2006 Chrysler 300 Acceleration Noise

Tiny
KCSTILL
  • MEMBER
  • 2006 CHRYSLER 300
  • 5.7L
  • V8
  • AWD
  • AUTOMATIC
  • 84,000 MILES
I purchased a used 2006 Chrysler 300C AWD from an Acura dealer about 3 months ago. I had it looked over when I bought it and everything appeared fine. The car in general appeared to be in great shape considering that it was 10 years old and only had 84,000 miles on it. I do most of my driving in town and rarely drive for more than 30 minutes at a time.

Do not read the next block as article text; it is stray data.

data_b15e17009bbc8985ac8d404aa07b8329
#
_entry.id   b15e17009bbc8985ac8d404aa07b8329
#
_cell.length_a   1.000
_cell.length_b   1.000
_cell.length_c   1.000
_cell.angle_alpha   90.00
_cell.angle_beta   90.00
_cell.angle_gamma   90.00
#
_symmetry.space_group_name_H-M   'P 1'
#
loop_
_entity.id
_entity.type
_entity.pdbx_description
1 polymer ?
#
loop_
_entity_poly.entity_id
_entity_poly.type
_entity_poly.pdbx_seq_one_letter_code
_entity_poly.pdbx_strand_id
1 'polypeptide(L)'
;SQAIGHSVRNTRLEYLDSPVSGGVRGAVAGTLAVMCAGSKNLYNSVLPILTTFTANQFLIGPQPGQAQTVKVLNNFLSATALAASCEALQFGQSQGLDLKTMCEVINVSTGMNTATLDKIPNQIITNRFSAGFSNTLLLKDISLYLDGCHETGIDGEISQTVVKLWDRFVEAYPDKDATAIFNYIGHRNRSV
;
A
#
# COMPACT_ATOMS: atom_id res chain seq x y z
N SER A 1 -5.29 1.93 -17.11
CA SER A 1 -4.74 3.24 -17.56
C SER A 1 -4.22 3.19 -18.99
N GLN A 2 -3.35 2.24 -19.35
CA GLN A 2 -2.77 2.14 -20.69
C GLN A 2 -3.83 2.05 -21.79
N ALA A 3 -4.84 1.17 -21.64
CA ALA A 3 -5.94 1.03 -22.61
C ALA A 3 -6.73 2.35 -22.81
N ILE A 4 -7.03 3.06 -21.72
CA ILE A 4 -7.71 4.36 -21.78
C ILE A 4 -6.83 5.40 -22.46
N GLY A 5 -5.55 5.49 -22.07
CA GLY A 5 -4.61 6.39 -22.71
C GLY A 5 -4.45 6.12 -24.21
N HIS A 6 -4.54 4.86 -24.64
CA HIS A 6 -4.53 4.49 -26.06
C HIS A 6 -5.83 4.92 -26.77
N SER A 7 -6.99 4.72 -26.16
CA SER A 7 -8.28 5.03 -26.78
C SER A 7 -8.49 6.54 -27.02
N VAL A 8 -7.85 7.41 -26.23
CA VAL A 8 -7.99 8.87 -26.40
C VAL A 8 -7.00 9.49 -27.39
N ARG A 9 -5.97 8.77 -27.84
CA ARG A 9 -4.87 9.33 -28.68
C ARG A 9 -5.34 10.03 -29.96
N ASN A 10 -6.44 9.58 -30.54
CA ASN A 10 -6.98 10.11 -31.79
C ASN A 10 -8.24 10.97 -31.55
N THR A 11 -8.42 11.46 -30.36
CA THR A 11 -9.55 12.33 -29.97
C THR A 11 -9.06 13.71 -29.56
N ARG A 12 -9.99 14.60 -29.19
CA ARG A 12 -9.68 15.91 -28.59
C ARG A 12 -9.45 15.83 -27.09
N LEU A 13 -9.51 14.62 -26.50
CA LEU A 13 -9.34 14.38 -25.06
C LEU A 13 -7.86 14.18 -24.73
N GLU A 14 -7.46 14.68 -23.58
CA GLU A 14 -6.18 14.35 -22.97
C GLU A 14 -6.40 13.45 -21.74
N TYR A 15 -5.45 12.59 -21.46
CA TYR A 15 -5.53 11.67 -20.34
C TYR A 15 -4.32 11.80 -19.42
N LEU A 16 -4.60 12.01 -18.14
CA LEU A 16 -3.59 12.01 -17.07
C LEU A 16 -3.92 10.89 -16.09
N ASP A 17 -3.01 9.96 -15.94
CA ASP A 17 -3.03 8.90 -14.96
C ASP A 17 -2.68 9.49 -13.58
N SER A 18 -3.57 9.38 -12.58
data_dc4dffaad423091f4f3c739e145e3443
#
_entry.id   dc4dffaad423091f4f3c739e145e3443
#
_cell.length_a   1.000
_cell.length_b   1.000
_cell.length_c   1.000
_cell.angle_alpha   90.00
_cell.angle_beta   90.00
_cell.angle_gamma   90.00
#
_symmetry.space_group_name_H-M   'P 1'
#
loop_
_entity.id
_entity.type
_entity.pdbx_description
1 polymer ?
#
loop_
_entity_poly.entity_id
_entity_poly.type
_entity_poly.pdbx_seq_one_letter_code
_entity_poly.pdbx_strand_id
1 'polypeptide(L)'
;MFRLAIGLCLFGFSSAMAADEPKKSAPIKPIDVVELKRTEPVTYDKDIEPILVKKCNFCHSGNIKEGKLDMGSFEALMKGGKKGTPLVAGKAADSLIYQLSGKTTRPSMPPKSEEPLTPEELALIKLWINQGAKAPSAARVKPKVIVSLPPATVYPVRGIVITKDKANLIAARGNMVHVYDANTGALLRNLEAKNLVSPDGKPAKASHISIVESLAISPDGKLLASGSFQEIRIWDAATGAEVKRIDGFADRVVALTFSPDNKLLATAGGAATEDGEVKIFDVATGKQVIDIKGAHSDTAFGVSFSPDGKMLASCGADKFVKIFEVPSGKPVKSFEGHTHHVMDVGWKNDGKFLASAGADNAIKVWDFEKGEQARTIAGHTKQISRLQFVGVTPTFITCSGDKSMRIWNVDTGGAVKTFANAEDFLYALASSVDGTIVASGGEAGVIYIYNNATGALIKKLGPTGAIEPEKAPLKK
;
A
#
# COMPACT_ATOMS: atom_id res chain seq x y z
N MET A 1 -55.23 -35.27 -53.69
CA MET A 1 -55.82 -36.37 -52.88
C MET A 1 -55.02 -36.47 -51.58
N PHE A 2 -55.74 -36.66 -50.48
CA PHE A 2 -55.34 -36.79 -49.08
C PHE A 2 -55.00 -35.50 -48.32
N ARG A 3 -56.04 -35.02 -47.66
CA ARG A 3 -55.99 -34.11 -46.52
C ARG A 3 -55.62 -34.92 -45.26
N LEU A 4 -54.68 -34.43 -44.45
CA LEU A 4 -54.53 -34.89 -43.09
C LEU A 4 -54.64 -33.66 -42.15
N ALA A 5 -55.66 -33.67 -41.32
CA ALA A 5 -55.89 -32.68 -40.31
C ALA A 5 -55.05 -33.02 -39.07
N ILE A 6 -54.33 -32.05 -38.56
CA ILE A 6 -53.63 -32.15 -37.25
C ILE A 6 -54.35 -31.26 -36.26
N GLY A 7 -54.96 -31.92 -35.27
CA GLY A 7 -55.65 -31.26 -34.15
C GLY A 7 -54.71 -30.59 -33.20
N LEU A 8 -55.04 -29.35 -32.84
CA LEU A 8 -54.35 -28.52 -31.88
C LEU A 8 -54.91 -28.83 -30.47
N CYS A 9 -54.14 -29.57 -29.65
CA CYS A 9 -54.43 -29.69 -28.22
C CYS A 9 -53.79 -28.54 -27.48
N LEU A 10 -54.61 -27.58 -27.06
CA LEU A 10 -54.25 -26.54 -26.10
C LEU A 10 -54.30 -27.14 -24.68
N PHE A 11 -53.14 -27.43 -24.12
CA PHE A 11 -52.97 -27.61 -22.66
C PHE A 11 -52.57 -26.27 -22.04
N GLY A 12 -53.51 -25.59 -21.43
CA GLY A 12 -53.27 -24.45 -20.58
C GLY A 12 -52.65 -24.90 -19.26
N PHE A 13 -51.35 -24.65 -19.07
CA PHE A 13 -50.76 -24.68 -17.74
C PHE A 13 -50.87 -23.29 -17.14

About 2 weeks ago I took a trip out of town for the weekend. This was the first time that I had driven the car that for for that long (about 3 hours each direction). On the way back from this trip, about 20 miles from home I noticed that the car was making a light humming/rubbing noise when pushed on the gas. It would go away as soon as I let off the gas. I didn't think too much of it until the next day on my way to work. The noise started up about 15 minutes into my drive and just kept getting louder. I took it to Midas and they couldn't replicate the noise so told me there was nothing they could do, but the noise appeared on my way home from their shop. I went back the next day and got them to ride with me for a bit and the noise showed up. He said it appeared to be coming from the rear end of the car. We got back to the shop and he couldn't replicate the noise with the car on the rack, and even ran the car and gave it gas while on the rack and still no noise. He checked the differential fluid and said it was dark with metal shavings in it, so he suggested changing it. I agreed and he flushed and changed the fluid. On the way home the noise was gone, but this was only about a 10 minute drive. A few days later I went back to the shop because the noise had returned and was as loud as ever. He recommended a specialty shop in town that works on drive lines. I took the car to them and they couldn't replicate the noise on the road or on the rack and said that I must be imagining things, which I know for a fact that I am not.